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By Sarah Freishtat, Chicago Tribune (TNS)

CHICAGO — Sabrina Chahir was waiting to meet the man who helped send her cancer into remission. The 8-year-old girl, who likes art and takes piano lessons, knew he had flown across an ocean to see her, nearly four years after he donated his stem cells to help rid her blood of cancer that could have taken her life.

Recently Sabrina and Maximilian Eule, 30, had their first face-to-face meeting at a celebration in suburban Schaumburg with Sabrina’s friends and family.

The two had emailed and video-chatted. But Sabrina’s mother, Natalia Wehr, said it was important to her to meet Eule in person.

“It’s your daughter, and this person we don’t know did something so wonderful,” Wehr said. “You need to know who that is.”

Sabrina was diagnosed with acute lymphoblastic leukemia, one of the most common types of cancer in children, when she was 2 1/2. The cancer cells were in more than 80 percent of her blood.

The girl’s cancer had gone into remission before, but she soon relapsed. After rounds of treatment and infections that caused Sabrina to go blind temporarily, doctors at Lurie Children’s Hospital of Chicago told Sabrina’s family she would need a stem cell transplant.

“It was the most painful thing you can imagine,” Wehr said. “Not knowing if your child is going to live or not. It’s the worst feeling in the world.”

Ten to 15 percent of children diagnosed with this type of leukemia need a stem cell transplant, but the treatment is more common for other types of cancer, said Dr. Reggie Duerst, one of Sabrina’s doctors and director of the stem cell transplant program at Lurie.

And while doctors said the best donor matches are often people of similar racial and ethnic backgrounds — Sabrina is Hispanic and Arab — her match, located through a computer database, turned out to be a German man who lives in Austria.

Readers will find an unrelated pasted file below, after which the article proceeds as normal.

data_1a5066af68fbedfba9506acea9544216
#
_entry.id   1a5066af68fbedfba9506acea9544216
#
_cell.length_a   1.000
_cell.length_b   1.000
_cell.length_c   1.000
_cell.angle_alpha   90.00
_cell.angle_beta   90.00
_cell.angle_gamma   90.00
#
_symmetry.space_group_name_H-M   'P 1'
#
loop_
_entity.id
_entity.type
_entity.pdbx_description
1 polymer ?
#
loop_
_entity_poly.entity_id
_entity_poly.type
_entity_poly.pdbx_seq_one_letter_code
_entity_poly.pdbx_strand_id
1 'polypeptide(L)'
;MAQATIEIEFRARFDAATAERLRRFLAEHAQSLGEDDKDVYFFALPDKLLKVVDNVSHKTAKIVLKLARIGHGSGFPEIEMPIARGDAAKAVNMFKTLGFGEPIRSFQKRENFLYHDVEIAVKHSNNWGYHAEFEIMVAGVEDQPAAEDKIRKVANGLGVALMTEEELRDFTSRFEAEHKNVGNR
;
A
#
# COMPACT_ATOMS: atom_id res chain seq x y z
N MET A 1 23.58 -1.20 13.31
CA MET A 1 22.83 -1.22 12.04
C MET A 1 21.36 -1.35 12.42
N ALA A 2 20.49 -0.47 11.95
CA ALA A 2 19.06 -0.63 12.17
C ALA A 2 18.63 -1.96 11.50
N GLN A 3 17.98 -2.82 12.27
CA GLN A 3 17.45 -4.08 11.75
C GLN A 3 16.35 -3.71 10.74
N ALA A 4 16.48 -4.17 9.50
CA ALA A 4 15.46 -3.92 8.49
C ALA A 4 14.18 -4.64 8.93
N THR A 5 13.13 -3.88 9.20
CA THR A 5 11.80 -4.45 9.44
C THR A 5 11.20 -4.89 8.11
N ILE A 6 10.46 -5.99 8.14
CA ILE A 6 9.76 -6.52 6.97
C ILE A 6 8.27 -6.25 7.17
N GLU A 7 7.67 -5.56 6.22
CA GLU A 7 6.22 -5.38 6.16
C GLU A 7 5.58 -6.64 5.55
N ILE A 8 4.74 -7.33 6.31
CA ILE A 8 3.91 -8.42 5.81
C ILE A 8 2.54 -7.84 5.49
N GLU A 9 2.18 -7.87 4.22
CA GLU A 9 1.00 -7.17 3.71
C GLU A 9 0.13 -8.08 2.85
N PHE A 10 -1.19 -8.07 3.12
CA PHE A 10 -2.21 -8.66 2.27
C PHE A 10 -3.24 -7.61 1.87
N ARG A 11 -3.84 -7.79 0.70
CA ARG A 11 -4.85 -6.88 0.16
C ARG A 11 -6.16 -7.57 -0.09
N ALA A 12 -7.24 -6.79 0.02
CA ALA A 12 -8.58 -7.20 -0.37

Wehr spent about 10 days waiting, hoping and praying before she learned Eule had agreed to become her daughter’s donor.

Eule, who paid out of pocket for his trip to America for the meeting, said he almost cried when he was told he could donate stem cells to a little girl.

He had registered as a prospective donor when a man in his village became ill, he said. Though he wasn’t a match for that man, he said he was happy he was paired with Sabrina.

“Sabrina became a part of myself,” he said.

Eule had to wait at least a year to contact Sabrina and her family, under donation rules. Then, both sides must agree to meet.

On a recent evening, in a private room of Pilot Pete’s Restaurant & Bar at the Schaumburg Airport, Sabrina waited for Eule’s arrival, wearing a fancy red party dress.

When he walked in, she jumped up, ran to him and threw her arms around him. Eule, looking a bit overwhelmed at the row of TV cameras and lights, said he “can’t find the right words” to describe what he was feeling.

The two vowed to remain in touch and exchanged gifts. Eule gave Sabrina a necklace “so you always have something from me with you.” Sabrina’s family gave her donor a watch on which they had engraved: “Time passes, memories fade, but hearts never forget.”

Moved by the other gift Eule gave Sabrina — the chance to live into adulthood — Sabrina’s cousin also registered to become a donor at a drive her family organized to help find a match for a friend.

The cousin was soon paired with a patient and donated stem cells to her twice.

“That was pretty amazing,” Wehr said. “That we were able to live this from both sides.”

Though Sabrina is in remission, the hospital plans to follow her progress throughout her life, Duerst said. It is important to re-educate young patients about what they went through, and track any complications or illnesses in her future, he said.

Sabrina doesn’t like to talk about losing her hair during treatment or look at pictures of herself from that time, Wehr said.

But she talks about wanting to be a chef when she grows up. If that doesn’t work out, maybe she’ll become a ballerina, Wehr said.

“Now’s the time to celebrate that everything went well,” she said.

(c)2015 Chicago Tribune, Distributed by Tribune Content Agency, LLC

Photo: A colony of embryonic stem cells, from the H9 cell line (NIH code: WA09). Viewed at 10X with Carl Zeiss Axiovert scope. (The cells in the background are mouse fibroblasts cells. Only the colony in the center are human embryonic stem cells). Via Wikicommons

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